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Christian Louboutin’s Commitment to Preserving Egyptian Heritage Will Be Honored By the World Monuments Fund

Photo: Courtesy of Christian Louboutin

Christian Louboutin‘s commitment to preserving Egyptian cultural heritage is being recognized by the World Monuments Fund. The famed shoe designer, who is part Egyptian, has been named the recipient of the organization’s Hadrian Award for his financial support to the Colossi of Memnon in Luxor, which has seen the excavation of 113 sculptures of the goddess Sekhmet and various other ancient columns.

Louboutin will be presented with the award at the 33rd Hadrian Gala on October 24 at the Rainbow Room in New York. As part of the World Monument Fund, which advocates for projects to safeguard heritage sites and monuments worldwide, the annual event celebrates individuals championing cultural conservation and preservation works. The gala will also honor Mellon Foundation president Elizabeth Alexander, and art collector Suzanne Deal Booth, with Lacma director Michael Govan and Monument Lab director Dr Paul M Farber, presenting their awards respectively.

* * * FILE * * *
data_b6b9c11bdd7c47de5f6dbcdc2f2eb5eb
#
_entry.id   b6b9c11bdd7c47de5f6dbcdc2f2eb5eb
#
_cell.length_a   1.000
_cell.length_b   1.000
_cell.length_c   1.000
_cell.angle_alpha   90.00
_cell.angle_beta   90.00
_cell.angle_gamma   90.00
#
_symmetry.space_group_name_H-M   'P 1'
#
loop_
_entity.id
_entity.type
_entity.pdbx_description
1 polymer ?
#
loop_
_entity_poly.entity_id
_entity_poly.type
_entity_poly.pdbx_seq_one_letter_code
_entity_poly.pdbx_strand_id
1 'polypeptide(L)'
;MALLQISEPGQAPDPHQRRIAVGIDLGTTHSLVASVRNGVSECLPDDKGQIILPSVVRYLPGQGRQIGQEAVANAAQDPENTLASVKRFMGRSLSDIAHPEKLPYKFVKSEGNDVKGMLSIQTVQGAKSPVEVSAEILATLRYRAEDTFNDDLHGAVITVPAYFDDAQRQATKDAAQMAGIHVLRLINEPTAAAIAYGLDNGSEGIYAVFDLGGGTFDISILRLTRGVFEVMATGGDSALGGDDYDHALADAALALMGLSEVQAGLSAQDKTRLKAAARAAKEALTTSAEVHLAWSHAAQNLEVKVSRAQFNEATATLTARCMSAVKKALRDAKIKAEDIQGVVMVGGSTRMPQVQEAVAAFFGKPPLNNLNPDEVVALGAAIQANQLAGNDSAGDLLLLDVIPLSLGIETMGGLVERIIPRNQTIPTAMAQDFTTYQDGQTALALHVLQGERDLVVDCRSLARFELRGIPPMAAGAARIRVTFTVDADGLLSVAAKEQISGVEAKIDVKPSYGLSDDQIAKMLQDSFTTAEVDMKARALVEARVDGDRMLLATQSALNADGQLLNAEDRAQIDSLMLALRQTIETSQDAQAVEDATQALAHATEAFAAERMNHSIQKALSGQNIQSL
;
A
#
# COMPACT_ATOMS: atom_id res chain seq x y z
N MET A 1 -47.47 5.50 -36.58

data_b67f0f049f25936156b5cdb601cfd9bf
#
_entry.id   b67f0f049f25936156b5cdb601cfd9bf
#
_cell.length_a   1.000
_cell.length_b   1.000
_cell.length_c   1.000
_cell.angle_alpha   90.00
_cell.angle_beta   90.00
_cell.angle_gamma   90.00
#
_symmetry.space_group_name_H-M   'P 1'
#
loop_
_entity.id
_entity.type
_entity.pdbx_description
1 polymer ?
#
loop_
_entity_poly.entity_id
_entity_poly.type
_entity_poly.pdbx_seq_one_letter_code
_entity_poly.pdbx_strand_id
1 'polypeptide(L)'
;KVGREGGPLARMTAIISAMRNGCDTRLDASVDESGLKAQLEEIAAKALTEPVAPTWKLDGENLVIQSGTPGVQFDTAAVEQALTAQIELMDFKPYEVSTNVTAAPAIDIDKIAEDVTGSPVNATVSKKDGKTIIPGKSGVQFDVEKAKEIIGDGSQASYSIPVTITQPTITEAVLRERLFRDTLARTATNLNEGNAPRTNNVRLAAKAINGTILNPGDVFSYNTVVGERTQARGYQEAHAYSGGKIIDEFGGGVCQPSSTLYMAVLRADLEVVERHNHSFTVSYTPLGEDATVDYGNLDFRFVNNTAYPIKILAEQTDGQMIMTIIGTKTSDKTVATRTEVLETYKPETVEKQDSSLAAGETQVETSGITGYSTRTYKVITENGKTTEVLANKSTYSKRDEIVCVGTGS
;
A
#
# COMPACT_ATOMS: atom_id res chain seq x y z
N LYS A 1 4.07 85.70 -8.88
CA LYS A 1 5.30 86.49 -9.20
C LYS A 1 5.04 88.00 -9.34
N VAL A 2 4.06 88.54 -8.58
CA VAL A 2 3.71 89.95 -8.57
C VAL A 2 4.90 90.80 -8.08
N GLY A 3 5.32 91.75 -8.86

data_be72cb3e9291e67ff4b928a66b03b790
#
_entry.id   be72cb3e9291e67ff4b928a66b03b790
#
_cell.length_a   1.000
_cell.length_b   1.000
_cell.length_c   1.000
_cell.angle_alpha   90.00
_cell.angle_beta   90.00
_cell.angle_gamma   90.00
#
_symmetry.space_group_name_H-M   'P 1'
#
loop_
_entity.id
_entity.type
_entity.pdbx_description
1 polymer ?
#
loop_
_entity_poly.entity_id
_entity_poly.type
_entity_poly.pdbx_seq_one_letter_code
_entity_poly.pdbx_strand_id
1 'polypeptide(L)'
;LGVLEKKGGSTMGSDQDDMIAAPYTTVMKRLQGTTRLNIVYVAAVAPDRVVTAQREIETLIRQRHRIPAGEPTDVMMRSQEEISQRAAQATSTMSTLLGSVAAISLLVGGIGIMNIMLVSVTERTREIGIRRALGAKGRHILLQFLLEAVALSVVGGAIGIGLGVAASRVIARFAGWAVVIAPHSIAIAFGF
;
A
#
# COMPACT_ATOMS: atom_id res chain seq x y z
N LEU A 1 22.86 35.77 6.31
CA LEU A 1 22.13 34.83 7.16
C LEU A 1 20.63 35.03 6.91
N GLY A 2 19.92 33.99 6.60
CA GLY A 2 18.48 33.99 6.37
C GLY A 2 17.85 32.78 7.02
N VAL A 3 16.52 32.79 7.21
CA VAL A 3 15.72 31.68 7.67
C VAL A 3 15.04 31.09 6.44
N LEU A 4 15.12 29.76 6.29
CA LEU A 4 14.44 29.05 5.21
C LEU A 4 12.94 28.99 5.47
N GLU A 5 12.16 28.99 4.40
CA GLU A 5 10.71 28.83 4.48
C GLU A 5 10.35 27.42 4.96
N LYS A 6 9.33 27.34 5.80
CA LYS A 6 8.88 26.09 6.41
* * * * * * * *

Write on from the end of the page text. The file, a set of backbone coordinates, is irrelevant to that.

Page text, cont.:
Leading up to the gala are a number of events planned by the organization, which include the World Monuments Summit on October 22, with  Louboutin participating in a special talk on Egypt and how it has inspired his work. It will be followed by a gathering at Louboutin’s Madison Avenue boutique, with sale proceeds going to the World Monument Fund and the next day, a tour and reception hosted by Diane von Furstenberg on Little Island with designer Thomas Heatherwick.

Since being founded in 1965, the organization has raised more than $ US300 million. More recently, it released its World Monuments Watch list by naming 25 heritage sites as urgent projects for the organization.

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